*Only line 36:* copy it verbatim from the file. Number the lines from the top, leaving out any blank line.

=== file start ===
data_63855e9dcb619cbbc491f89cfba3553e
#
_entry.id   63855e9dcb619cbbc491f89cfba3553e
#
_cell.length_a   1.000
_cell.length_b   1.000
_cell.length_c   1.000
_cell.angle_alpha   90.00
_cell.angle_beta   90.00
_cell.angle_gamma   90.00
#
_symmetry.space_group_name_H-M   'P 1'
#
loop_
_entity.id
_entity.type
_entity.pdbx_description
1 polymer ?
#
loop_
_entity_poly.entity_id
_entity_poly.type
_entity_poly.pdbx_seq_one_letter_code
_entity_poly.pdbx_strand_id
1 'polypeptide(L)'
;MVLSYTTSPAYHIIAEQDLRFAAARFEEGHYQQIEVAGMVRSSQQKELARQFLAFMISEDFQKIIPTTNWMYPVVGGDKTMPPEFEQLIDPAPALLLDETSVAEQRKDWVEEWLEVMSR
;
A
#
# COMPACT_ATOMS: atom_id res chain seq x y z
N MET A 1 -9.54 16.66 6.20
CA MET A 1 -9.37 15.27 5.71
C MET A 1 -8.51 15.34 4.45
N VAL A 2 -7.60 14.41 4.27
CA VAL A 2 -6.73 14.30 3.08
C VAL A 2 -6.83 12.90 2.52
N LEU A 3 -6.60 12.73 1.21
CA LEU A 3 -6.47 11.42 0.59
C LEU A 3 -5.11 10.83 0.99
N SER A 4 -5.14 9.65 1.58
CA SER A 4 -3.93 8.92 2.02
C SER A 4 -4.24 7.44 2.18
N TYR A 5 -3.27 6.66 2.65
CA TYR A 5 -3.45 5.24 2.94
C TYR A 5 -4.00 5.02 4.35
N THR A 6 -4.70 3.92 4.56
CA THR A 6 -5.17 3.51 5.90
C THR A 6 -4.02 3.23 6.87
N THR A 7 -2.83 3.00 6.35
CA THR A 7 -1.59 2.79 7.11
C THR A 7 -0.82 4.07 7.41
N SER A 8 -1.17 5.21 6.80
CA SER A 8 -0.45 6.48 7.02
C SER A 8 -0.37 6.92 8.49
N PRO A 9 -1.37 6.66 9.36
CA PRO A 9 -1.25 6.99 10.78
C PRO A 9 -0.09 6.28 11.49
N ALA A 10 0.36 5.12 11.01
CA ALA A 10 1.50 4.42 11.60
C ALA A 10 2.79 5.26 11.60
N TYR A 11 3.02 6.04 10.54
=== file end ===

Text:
C VAL A 2 -6.83 12.90 2.52